What Do You Mean By Balance In Nature?


5 Answers

Fahd Chaudhry Profile
Fahd Chaudhry answered
If you know how the world's ecosystem works, you will understand 'balance in nature' better.  Let me explain.  An ecosystem is basically an entire self-sufficient biological system.  It consists of all sorts of living things that feed off each other i.e. Plant absorbs sunlight, deer eats plant, tiger eats deer, etc. And the cycle continues.  This was a very simple example, though an ecosystem is more complex and made up of many different types of living things, but you get the gist. An ecosystem basically needs no help from the outside of its boundary to continuously sustain itself.      A 'balance in nature' therefore, is the continuous balance between all these living things as well as environmental factors. For example, if the only carnivore (meat-eater) in a specific ecosystem is the tiger, and for some reason it is going extinct (maybe man has killed most of them for their fur), then that means the deer will be allowed to flourish and plants will also start to diminish. This is how an imbalance in nature could come about.  Another example could be global warming (maybe caused by air pollution from our vehicles), which would cause the ice caps in the mountains to melt, hence causing flooded rivers, which in turn would kill much plant and animal life, and again cause an imbalance in nature.    The disruption of the balance of nature can caused by a number of things, but more often than not, it is attributed to something us humans are involved in. Either we're cutting down too many trees and causing deforestation, or we're hunting too many animals of a specific species for sport or trade, etc.      We must be careful and respect nature and the precious balance it tries to maintain.  Sometimes nature comes back to bite us, through tsunamis, hurricanes, flash floods, etc.  We end up asking God why he let that happen, when it was US who ultimately had upset the 'balance of nature'.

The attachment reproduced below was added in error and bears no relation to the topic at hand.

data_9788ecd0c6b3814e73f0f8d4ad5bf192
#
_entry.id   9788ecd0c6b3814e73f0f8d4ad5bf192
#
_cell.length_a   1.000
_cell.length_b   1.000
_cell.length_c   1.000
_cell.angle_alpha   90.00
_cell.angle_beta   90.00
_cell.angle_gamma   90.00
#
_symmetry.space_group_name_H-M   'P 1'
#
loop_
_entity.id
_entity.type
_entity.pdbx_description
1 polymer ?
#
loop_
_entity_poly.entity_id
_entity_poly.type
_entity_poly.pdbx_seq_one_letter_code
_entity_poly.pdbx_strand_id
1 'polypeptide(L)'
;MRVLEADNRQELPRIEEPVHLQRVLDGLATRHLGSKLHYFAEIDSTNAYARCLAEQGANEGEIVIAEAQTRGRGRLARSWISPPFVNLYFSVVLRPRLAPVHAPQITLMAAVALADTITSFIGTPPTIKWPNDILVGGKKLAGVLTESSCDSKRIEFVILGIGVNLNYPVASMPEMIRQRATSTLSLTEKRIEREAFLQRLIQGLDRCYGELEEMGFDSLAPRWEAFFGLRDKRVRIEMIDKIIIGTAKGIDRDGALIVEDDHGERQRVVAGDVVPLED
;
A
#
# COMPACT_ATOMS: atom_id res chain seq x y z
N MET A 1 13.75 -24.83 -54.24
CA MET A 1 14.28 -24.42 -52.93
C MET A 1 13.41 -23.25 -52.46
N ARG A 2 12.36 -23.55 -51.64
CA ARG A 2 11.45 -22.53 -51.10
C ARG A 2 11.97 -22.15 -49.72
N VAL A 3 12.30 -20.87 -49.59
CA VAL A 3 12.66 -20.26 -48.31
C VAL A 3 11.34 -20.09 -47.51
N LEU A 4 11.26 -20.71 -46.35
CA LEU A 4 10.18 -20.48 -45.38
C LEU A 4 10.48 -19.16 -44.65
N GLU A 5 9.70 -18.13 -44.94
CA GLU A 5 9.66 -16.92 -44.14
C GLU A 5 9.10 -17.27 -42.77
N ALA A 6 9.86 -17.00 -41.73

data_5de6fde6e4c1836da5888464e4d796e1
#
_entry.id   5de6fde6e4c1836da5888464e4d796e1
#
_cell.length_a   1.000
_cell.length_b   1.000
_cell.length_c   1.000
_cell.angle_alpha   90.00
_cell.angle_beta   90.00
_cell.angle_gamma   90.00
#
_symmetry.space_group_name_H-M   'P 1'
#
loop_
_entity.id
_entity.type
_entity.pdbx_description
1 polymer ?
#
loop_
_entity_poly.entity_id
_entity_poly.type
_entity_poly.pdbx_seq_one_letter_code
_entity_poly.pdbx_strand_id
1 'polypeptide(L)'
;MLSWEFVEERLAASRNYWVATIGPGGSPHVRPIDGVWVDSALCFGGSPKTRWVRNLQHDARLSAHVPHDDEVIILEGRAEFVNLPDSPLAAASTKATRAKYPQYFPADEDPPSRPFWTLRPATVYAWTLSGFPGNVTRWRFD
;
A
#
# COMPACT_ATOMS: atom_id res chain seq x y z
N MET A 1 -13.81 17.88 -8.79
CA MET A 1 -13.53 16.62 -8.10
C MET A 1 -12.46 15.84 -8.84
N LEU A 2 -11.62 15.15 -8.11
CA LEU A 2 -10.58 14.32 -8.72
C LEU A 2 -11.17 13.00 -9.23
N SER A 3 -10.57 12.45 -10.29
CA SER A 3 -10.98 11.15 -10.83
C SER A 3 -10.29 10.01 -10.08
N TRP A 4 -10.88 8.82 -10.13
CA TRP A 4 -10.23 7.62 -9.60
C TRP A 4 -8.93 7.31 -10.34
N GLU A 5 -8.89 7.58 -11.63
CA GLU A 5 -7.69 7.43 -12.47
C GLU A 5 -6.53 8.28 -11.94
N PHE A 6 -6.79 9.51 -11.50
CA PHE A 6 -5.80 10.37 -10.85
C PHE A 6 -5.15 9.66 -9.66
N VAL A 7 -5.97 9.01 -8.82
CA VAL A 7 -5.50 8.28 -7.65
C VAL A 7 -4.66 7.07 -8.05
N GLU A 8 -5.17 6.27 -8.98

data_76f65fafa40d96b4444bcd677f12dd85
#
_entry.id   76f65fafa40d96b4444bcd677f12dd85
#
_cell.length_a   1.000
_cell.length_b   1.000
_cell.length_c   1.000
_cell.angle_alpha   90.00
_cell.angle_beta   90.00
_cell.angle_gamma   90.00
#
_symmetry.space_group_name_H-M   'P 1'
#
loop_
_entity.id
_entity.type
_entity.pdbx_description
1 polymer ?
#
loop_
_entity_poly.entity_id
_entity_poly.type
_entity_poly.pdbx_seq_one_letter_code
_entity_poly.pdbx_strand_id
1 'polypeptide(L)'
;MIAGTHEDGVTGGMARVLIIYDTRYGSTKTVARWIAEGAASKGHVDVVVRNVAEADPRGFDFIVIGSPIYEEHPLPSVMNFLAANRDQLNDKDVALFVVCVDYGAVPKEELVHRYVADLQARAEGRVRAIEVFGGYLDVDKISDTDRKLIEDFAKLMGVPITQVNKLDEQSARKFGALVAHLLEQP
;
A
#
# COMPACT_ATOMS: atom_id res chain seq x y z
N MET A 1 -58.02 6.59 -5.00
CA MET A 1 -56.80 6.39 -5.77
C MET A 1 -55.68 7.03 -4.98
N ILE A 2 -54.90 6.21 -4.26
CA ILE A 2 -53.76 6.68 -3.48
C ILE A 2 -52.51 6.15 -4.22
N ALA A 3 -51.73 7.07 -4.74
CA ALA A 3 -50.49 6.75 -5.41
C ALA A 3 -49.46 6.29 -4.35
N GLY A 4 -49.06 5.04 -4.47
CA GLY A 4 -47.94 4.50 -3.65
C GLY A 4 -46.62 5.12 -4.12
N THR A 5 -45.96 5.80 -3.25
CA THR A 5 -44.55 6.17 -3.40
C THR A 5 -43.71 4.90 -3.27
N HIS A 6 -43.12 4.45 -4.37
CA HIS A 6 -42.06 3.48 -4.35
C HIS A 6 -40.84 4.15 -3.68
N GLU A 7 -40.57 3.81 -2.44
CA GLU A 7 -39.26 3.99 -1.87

Shumaela Rana Profile
Shumaela Rana answered
An ecosystem is a self-sustaining system. Except for energy or light it does not require any thing from outside it. The system is capable of maintaining itself because of the delicate but complex interactions of its biotic and abiotic components. Like the human body, the ecosystem has different parts that perform different functions, each crucial to the survival of the whole. All natural ecosystems are stable.

They maintain a state of balance, called equilibrium. If ecosystems are not balanced, they do not survive. An ecosystem gets this stability from the maze of interactions that link its parts. A disruption in one part of the ecosystem, such as temperature changed to a colder climate, is counteracted by changes in other parts of the ecosystem, such as the evolution of the adoption to cold weather.

This disrupted ecosystem returns to a state of equilibrium. Major disruptions cause dynamic changes as the ecosystem adjusts to the new conditions. Some disruptions can destroy whole ecosystem. But a new ecosystem will develop to replace he one destroyed. It is very difficult to understand every detail of how even simple ecosystems function. We understand that changes in one part of a system can trigger changes in other parts. But we cannot always predict how changes in one part of the ecosystem will affect another part.
Anonymous Profile
Anonymous answered
What is the result of upsetting the balance of nature?
Anonymous Profile
Anonymous answered
Balance in nature means the number of animals more or less equal to the number of plants.

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